How do you express a lifetime of memories in one missive? How do you share that the very last living family member of a generation has passed?
As the next generation of the Adams family, we are sharing the bittersweet loss of our gracious, generous, and ever resilient father, Francis McKee Adams, or “Mac” to his family and friends. On the last day of his 94th year, July 23rd, 2021, Dad passed into the next life to be with his forever love, our mother, Ann. He was ready to walk again, laugh again, live again, dance again, and play golf again with Mom.
Mac and Ann met in 1954, married shortly thereafter, and for nearly 61 years they lived the best of lives traveling the world and sharing their lives and love with one another.
We four children were the product of their love. During six duty assignments and six new homes, we experienced the privileged life of a military officer’s family. We learned the power of love and family in a very close unit as we journeyed through new homes, neighborhoods, friends, and lives and a succession of loyal terriers by Dad’s side. Throughout it all, always having the family unit as our security.
Dad was born in Shanghai, China, on July 24, 1927. He and his mother followed his father, a Captain in the Navy, around the world to various duty assignments, from Shanghai and the Philippines to San Diego and Seattle. He claimed to have lived in 36 different homes before he graduated high school. Following in his father’s footsteps he was a US Naval Academy graduate in the class of 1949, an Officer and a Gentleman, and a Naval Aviator. After naval flight school in Pensacola, Dad started out flying F4U Corsairs and hopped through several different planes before finishing his career flying A-6 Intruders out of NAS Whidbey.
After serving 20 years in the Navy including service in the Korean and Vietnam wars, he retired and returned to school where he earned a master’s degree in physics. From there he went on to open the first Naval Junior ROTC pro- gram at Issaquah High School where he also taught Math and Physics. He successfully established a model ROTC program that graduated students into the Naval Academy and other collegiate ROTC programs.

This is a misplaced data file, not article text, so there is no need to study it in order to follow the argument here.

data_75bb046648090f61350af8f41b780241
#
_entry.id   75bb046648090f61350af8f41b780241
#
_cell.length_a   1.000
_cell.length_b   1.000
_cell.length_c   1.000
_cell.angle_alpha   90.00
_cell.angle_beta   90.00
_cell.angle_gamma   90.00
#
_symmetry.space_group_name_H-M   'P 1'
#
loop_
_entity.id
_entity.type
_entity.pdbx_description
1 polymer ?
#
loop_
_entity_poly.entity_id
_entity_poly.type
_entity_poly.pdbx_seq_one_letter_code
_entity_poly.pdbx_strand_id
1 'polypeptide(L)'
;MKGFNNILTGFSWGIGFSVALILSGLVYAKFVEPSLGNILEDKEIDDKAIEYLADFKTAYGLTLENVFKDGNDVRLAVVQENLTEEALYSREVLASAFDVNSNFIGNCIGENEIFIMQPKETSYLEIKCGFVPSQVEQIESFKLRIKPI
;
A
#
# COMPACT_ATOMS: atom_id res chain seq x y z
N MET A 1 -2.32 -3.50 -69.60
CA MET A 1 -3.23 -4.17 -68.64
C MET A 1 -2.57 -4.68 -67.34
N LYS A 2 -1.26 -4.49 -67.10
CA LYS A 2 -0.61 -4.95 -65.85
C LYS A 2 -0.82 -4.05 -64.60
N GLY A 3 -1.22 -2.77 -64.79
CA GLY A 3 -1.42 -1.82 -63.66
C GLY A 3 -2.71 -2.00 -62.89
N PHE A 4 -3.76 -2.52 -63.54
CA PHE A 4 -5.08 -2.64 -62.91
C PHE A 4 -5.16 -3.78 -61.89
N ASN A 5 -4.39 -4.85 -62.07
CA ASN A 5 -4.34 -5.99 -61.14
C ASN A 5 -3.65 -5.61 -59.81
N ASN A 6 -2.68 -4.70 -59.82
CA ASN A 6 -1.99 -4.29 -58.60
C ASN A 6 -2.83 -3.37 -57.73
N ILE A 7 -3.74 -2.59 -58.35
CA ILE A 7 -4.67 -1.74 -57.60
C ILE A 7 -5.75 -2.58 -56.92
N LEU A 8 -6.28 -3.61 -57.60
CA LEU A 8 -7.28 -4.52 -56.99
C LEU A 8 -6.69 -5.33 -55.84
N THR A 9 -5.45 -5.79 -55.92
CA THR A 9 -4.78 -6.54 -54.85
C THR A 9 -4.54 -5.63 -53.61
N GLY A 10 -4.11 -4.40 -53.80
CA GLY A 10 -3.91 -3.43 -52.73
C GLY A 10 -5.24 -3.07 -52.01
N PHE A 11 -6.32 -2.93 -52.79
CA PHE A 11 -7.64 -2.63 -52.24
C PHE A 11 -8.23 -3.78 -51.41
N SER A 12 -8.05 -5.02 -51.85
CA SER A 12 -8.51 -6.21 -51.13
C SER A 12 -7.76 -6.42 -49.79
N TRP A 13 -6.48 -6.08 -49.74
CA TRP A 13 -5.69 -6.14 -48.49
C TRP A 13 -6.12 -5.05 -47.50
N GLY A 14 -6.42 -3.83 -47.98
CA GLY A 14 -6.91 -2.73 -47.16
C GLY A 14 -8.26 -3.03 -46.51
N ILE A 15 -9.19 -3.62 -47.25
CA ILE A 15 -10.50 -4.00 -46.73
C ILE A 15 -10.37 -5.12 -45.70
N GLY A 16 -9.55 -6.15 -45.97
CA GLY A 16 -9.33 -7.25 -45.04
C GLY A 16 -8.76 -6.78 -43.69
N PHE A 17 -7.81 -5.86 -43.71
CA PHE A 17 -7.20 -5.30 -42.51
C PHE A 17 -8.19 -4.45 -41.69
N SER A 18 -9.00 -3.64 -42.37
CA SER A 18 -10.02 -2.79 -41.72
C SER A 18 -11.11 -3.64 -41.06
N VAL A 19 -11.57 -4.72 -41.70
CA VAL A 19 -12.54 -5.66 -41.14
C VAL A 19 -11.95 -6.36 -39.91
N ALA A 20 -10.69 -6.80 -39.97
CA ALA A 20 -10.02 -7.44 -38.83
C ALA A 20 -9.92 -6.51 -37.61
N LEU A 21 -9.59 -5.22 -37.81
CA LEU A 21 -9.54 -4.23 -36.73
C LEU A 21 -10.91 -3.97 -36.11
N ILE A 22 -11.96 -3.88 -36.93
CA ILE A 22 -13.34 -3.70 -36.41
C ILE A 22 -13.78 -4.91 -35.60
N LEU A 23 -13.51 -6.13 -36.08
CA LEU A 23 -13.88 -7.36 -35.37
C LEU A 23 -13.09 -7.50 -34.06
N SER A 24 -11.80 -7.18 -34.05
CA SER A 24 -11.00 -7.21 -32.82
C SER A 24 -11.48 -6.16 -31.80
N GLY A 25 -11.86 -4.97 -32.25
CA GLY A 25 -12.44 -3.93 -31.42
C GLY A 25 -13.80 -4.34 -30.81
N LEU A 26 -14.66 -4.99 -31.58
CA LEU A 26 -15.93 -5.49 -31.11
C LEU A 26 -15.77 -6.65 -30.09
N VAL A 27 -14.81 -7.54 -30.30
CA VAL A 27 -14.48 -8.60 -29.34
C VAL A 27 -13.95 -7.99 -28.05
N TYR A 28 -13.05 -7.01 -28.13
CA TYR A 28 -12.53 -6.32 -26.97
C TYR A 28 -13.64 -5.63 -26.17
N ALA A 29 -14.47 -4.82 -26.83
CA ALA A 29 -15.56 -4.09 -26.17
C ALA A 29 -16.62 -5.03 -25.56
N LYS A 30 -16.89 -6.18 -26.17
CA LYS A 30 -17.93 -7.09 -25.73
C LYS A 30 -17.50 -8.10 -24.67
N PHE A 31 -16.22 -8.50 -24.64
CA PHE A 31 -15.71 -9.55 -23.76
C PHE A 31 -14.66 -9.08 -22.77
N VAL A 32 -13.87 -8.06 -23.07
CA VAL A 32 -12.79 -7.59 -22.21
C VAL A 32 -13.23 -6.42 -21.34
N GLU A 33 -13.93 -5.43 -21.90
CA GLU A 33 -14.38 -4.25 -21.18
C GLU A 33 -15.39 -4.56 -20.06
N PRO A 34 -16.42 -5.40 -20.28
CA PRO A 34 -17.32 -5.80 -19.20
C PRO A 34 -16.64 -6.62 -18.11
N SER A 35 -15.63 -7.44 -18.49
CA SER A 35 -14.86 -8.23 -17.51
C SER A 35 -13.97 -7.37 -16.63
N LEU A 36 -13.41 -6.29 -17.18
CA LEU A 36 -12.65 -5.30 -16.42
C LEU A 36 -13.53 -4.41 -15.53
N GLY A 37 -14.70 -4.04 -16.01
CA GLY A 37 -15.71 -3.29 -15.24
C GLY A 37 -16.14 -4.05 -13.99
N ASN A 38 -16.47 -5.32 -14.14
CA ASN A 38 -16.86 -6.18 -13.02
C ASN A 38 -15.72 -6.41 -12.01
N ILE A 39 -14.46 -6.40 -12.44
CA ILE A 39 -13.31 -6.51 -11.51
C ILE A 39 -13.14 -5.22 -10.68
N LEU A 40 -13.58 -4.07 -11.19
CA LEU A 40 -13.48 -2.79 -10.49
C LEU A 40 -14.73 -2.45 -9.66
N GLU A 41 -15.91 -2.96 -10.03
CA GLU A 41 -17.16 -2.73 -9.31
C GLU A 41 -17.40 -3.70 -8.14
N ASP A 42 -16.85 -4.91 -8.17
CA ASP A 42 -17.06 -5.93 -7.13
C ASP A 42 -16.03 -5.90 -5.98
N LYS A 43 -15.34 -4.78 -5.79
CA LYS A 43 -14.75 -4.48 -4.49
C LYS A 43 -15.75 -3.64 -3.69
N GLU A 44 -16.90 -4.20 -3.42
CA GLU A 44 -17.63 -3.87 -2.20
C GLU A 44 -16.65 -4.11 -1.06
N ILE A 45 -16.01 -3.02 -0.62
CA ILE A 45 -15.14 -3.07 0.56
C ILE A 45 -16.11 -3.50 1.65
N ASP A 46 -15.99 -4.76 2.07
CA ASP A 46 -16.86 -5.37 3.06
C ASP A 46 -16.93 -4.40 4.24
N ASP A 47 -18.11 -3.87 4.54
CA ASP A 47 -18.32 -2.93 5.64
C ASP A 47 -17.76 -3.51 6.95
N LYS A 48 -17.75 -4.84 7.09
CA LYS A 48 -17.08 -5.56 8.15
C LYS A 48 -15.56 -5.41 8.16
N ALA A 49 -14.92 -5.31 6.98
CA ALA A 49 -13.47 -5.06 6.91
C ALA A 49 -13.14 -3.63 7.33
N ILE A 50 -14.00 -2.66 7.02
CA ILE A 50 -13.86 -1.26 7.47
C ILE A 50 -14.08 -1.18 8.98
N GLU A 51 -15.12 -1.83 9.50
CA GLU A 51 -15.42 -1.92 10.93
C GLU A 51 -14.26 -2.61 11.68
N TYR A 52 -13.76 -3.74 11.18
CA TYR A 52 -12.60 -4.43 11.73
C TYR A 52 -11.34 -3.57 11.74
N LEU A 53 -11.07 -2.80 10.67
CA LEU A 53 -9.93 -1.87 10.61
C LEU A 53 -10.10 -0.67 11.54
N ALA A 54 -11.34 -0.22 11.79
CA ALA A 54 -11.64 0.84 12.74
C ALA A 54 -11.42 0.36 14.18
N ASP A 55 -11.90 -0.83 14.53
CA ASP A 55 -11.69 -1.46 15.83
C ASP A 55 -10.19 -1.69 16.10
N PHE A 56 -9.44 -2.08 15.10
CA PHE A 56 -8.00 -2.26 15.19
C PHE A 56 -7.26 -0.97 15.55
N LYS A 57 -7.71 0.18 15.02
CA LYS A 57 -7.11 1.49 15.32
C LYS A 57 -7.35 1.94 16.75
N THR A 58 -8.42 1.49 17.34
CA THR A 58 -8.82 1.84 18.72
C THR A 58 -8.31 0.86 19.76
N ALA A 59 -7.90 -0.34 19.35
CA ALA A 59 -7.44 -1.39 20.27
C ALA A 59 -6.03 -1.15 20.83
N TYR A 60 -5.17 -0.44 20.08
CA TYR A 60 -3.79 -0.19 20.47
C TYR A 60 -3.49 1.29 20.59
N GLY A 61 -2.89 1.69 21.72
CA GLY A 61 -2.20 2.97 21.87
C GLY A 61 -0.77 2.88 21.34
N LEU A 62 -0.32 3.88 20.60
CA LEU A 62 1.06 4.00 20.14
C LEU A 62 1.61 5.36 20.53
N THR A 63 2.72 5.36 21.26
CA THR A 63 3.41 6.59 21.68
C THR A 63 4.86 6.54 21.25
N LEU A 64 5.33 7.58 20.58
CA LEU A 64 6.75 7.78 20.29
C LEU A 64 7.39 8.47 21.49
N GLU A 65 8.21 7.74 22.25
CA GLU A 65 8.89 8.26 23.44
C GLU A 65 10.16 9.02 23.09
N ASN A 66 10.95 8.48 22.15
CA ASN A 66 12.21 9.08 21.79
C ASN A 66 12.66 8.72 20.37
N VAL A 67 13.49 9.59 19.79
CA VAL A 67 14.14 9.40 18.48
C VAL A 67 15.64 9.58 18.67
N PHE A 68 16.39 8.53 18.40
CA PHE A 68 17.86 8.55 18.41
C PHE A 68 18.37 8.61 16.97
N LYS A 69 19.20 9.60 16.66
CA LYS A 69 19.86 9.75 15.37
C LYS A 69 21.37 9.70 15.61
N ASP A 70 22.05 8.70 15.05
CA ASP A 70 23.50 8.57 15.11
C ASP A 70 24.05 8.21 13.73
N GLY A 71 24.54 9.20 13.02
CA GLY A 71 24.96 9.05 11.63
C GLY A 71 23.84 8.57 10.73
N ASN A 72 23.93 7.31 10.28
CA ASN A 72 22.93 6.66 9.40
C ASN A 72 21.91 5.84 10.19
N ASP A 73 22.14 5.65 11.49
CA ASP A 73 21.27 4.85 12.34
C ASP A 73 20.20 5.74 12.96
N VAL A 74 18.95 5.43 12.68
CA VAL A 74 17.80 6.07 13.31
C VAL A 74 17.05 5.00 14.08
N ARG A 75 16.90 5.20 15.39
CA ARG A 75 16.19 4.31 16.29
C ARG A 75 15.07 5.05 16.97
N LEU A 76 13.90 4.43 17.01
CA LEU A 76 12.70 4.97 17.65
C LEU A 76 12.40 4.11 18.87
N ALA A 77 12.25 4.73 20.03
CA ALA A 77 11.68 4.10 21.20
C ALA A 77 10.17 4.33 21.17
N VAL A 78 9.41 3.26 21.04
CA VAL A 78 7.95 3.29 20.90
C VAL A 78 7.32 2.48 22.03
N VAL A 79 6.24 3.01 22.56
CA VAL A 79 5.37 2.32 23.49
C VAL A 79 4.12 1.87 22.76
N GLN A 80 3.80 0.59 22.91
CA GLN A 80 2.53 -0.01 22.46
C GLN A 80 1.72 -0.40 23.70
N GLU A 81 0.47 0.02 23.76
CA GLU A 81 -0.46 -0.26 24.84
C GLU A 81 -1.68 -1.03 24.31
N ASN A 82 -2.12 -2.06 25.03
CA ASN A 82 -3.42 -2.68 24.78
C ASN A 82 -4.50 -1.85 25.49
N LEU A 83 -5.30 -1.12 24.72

In 1973, Dad tried to convince Mom that he could work in Issaquah and commute to Whidbey Island, but Mom insisted that we move to the Seattle area. She was having none of that commuter lifestyle. Instead, she found Dad his first real forever home on Mercer Island. He promised that he would never move again. And for nearly 50 years he never did.
Dad was always there for us kids. He was our baseball coach, hiking companion and camping guide. He and Mom shared with us their love of skiing back in the era of lace up boots and frozen fingers and that propelled us to continue this passion well into our adult lives. He taught us to play golf, and cards especially his favorite, bridge. Dad was an excellent bridge player and he and mom played competitively for many years. He was tough to beat at Hearts too. As a high school teacher, he was always there to help us with daunting calculus problems, challenging physics concepts and much more. His nurturing attitude, consistent patience and insightful guidance were instrumental in helping us to become the adults we are today.
As just one of their many passions, Dad and Mom were master entertainers. Always aiming to explore new cultures and foods, Dad helped build the Northwest Eno- logical Society where he skillfully organized many events featuring chefs not just from the Seattle area but from around the world. Because of their constant drive towards exploration, Mom and Dad became gourmet chefs and loved sharing their culinary passions both in our home and throughout our community.
When he began to manage Mom’s care, he discovered a fantastic woman who became his assistant, Mom’s caregiver, and eventually his own caregiver. In his declining years, her daughters stayed with Dad, providing the quality of life that made it possible for him to continue to stay at home. In the last six years since Mom died, Dad lived as he had always planned, enjoying festive holidays and countless celebratory BBQs and Oyster Festivals with his close family and friends, fulfilling his dream of living out his life in his home.
He is survived by his four children, Lisa Goldsmith (Mark), Laurie Adams (John), Tom Adams (Pam), and Judd Adams (Ann) and his six grandchildren, Travis, David, Elise, Ben, Samantha, and Max and two great-grandchildren. We are forever grateful for the lives that Dad (and Mom) created for us. And to all the family, friends, and neighbors who have loved and supported them.